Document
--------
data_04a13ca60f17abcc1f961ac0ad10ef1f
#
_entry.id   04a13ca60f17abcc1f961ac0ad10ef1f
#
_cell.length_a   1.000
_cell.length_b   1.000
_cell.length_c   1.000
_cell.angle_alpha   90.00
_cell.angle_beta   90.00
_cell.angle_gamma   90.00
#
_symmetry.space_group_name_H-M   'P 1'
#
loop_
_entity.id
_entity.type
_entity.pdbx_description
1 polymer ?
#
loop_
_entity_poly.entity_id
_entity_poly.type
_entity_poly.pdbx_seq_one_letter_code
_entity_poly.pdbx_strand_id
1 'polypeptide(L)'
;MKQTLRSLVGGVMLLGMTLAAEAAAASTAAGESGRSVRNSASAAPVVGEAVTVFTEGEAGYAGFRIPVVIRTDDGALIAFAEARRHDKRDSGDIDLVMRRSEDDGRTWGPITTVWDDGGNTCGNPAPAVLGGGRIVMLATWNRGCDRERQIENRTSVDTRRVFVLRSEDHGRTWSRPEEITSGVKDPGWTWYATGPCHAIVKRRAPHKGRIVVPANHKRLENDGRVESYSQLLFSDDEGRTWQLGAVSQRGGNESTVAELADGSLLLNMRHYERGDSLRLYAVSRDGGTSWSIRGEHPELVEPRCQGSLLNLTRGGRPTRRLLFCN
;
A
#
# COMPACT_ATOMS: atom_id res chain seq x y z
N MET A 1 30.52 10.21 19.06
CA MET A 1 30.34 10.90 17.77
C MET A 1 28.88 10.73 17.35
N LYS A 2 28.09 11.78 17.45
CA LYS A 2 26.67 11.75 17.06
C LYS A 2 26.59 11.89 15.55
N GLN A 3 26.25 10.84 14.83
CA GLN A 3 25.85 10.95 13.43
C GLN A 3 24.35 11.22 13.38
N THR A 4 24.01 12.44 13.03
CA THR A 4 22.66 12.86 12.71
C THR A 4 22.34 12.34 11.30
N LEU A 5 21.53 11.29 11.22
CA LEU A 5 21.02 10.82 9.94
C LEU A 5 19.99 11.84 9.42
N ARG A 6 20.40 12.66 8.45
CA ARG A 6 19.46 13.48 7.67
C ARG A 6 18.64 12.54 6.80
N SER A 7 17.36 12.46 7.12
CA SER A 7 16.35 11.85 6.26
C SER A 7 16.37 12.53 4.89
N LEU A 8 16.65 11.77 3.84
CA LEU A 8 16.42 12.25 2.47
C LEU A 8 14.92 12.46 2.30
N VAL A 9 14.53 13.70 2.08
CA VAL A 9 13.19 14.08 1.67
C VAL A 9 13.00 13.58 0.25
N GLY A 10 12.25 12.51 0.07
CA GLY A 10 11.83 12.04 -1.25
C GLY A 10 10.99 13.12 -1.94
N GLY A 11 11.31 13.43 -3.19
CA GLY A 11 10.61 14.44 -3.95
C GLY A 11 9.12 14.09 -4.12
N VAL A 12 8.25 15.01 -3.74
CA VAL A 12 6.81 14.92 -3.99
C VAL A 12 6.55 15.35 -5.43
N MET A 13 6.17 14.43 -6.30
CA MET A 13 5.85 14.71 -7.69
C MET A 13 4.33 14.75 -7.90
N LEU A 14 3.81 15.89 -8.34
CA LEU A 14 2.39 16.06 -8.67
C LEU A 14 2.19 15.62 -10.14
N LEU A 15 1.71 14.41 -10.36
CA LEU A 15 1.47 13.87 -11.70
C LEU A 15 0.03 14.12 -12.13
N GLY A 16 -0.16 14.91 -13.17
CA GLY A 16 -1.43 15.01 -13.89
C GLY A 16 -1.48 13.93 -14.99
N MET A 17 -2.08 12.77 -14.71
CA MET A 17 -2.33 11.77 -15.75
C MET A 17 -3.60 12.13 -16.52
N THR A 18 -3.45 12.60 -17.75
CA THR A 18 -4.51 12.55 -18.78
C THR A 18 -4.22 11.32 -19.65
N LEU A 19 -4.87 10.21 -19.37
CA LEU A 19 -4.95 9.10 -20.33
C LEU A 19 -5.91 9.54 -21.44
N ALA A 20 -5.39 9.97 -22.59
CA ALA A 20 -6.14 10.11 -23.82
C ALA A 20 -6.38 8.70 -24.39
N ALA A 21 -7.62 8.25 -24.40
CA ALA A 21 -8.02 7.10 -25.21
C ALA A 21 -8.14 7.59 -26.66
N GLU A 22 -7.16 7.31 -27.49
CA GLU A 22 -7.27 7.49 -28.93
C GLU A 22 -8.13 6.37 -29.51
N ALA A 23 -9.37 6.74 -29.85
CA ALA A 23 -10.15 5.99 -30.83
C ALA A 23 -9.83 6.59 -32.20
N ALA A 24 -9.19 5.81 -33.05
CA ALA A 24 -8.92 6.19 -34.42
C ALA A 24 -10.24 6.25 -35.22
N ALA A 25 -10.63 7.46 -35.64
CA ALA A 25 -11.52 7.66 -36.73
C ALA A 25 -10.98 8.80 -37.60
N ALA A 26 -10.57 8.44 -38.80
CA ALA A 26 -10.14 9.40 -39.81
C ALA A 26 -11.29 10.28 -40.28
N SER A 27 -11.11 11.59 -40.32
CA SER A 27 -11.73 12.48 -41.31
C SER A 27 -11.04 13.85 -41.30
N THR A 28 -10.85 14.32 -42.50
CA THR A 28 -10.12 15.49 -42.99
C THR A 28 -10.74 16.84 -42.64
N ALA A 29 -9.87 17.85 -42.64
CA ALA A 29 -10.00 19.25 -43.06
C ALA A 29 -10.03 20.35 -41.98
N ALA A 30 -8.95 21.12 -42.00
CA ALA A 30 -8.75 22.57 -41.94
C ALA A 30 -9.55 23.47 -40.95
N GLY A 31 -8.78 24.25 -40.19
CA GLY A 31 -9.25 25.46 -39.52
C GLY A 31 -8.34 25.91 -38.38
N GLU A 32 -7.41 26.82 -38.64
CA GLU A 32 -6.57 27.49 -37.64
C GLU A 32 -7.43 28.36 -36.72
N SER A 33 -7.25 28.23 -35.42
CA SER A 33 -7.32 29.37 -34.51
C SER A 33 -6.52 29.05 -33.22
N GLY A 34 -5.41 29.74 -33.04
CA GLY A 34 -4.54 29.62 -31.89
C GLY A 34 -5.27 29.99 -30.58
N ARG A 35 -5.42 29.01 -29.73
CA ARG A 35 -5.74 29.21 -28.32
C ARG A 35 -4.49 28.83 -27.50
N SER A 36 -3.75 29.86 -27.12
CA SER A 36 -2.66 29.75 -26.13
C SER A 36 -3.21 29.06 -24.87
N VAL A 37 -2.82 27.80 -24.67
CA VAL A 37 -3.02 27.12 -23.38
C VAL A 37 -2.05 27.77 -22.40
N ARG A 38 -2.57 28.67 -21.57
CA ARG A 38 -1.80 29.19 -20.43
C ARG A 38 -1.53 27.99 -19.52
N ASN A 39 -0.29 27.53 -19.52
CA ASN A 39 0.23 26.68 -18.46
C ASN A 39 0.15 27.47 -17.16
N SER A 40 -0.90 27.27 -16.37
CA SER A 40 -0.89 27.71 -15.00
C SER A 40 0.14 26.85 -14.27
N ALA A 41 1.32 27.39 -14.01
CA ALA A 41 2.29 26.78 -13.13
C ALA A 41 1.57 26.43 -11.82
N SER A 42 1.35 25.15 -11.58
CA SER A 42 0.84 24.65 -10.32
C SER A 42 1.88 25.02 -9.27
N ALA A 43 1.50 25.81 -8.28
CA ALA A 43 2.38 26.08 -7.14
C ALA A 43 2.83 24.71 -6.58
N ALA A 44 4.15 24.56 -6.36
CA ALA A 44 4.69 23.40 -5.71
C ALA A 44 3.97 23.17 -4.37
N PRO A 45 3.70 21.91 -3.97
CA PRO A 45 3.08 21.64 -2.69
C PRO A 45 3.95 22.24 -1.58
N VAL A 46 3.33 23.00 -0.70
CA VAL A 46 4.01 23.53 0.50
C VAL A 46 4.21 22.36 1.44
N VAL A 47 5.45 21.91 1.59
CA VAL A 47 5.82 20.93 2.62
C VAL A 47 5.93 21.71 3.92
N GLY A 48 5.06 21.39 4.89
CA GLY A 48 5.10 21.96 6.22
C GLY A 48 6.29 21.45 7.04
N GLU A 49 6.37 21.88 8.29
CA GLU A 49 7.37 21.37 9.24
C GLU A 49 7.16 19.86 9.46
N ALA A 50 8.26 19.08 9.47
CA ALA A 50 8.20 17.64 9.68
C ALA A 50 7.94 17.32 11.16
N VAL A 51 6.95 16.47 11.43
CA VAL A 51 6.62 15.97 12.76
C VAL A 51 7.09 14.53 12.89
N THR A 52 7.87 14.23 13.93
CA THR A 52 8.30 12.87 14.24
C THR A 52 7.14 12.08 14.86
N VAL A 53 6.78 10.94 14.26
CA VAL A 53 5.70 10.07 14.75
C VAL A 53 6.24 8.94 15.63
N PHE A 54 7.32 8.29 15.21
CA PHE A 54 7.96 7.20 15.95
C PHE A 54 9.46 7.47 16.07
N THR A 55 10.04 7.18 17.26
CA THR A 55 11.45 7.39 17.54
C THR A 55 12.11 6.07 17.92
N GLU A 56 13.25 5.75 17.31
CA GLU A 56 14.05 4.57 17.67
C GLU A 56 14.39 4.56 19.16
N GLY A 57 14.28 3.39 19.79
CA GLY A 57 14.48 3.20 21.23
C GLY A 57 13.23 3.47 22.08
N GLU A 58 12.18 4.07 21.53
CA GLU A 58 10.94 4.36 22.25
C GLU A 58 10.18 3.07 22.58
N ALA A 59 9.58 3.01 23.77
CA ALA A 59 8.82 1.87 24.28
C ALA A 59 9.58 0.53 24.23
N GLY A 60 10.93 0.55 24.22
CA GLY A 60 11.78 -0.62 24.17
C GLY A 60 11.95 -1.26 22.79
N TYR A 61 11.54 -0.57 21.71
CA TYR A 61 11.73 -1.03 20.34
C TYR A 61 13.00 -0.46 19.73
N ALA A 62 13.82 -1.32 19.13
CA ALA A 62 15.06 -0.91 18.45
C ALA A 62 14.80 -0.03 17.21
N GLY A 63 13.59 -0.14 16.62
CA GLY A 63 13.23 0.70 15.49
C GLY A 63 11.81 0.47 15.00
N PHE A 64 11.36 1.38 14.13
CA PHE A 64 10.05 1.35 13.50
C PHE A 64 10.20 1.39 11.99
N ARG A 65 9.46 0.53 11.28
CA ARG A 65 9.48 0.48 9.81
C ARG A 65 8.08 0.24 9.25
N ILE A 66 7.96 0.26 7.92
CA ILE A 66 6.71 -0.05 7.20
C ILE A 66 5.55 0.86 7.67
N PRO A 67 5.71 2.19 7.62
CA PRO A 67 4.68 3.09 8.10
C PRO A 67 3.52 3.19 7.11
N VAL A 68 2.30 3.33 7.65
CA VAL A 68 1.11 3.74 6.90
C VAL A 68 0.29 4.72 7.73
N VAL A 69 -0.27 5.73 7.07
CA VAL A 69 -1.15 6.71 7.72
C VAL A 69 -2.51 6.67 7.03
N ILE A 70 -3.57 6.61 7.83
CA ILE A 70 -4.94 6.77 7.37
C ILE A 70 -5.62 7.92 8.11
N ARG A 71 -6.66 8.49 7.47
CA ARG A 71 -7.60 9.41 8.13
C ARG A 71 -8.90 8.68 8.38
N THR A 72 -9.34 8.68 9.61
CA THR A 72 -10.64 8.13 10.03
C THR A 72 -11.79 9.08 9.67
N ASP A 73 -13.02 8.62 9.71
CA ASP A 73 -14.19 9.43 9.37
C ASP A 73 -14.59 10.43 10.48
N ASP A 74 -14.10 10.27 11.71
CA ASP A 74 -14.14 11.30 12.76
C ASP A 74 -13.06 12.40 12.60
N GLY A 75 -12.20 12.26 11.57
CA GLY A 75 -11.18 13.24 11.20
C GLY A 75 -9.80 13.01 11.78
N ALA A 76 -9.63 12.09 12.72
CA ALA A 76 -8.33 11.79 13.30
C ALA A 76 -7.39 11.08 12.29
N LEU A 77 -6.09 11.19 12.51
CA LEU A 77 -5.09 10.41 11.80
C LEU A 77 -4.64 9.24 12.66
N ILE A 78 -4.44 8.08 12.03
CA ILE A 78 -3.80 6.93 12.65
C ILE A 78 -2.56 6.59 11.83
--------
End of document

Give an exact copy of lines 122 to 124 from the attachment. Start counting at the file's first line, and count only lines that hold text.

CA GLY A 31 -9.25 25.46 -39.52
C GLY A 31 -8.34 25.91 -38.38
N GLU A 32 -7.41 26.82 -38.64